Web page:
What do you plan to do next in your space? I want to crochet a blanket. Something with a neutral base and lots of color. Something happy and handmade.

What kind of homes do you most admire or lust after? Little bungalows, cottages, old ones, pre-1950. Homes that were cherished.

Have you seen any movie or TV homes that you would want to live in? I love the house in Practical Magic* - that was probably the best part of the movie! I adore Frodo's Hobbit hole too, in Lord of the Rings.



*Incredible link to pictures and info about the set decor!

Images: Jennifer's own photos and AmasVeritas' fabulous Practical Magic site.

Wool Crepe for Sale...



I have two lengths of this navy 100% wool crepe that I would like to pass on to a fellow sewist. I bought it more than 15 years ago to make this slinky Ralph Lauren pattern from 1990:

Vogue 2606, view C

Of course, in college I had NO-WHERE to wear it but I was still determined in getting the good stuff for it. I cannot remember what I paid but I bought it at a chi-chi fabric store in Old Town Alexandria along with what I believe is silk lining. My hesitation then was the fact that the crepe was so thin and a bra could not be worn with it. I didn't know about underlining back then. I probably could have gotten away with it then but my now higher BMI means my assets are a little more noticeable now.


The fabric is like new and has been stored away securely for years with no exposure to moths. It is in two separate lengths; 2 and 3/4 yard (98 inches) and a little over 2 yards (75 inches) of 58" wide fabric. The lining is also for grabs, over 3 yards (121 inches) of 30" lining fabric. Let me know if you are interested because I could keep saying that I am going to use it for something else but it’s been over ten years! Its existence is just dragging me down right now.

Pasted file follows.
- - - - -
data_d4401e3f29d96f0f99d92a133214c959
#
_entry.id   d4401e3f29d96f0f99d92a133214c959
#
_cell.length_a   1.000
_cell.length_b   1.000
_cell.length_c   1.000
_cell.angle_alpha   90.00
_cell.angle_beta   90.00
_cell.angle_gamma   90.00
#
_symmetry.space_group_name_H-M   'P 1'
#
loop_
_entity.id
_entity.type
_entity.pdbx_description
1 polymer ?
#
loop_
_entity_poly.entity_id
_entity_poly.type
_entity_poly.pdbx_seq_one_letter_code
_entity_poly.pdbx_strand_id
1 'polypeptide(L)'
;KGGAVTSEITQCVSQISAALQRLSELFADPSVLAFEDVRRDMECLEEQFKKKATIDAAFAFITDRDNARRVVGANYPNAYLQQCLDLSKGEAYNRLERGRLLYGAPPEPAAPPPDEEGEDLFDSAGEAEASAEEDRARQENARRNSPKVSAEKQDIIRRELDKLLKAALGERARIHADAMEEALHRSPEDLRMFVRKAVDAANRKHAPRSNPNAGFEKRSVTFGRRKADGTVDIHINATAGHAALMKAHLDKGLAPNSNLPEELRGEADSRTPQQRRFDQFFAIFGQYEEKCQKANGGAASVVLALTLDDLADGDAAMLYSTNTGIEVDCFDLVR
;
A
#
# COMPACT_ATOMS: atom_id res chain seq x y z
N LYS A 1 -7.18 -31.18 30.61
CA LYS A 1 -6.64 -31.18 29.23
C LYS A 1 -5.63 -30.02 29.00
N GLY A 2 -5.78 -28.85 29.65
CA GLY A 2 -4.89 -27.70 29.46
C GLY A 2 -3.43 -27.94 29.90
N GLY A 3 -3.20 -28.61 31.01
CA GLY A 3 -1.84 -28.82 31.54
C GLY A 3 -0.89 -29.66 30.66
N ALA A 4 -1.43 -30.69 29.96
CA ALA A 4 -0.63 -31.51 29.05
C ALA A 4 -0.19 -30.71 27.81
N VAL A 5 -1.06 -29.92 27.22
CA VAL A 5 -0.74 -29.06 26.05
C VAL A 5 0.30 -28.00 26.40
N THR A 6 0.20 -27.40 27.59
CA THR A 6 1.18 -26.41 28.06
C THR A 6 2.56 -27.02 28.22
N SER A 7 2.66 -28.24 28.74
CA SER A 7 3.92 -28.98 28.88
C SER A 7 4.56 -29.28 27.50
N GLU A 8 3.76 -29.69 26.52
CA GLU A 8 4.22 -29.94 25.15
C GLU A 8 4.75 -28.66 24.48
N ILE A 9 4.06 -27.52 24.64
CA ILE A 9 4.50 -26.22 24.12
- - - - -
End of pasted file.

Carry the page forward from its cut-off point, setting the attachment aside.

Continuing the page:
Monday, October 05, 2009

I Could Not Pass Them Up

I bought two new patterns from Stitches & Loops (found via Gertie) I can highly recommend this seller, the prices are reasonable (including those for truly rare Vogue Designer patterns), these were delivered in excellent condition, packaged securely, and had a quick 3-day turnaround from order to delivery. She also sent a sweet card thanking me for my purchase...I love that!

Butterick 2564

I adore this suit for its dual tucks that are at the neckline of the top and duplicated in the jacket. The suit reminds me of my only hand-made interview suit for my first “real” job in publishing. It was also a 60’s style cropped, short-sleeve jacket with rounded edges with a slight A-line skirt in a black poly/cotton blend with a linen weave. I regret that I don’t have a picture of the suit or of the pattern. I believe it was a Vogue wardrobe pattern though.* I also can’t remember what kind of top I wore with this but I’m 90% sure that I was wearing Mary-Janes on my feet. I mean, when am I NOT wearing some form of Mary-Jane?

It was one of those outfits that always got a compliment and was remembered. It had a definite Ann Marie from “That Girl” vibe to it.

Vogue 7164

This dress would have fit perfectly as part of Audrey Hepburn's wardrobe in either How to Steal a Million or Paris When It Sizzles.

Vogue 6506

The purchase of this pattern was influenced by this picture of a Giambattista Valli dress I clipped from Glamour magazine at least a year ago, Simplicity 2591 seen made up here, and the vintage Vogue pattern above. I love how the pockets are combined with the seams and shirring of the dress to become a design element of their own.

Update: Found it, the suit was from Vogue 8333!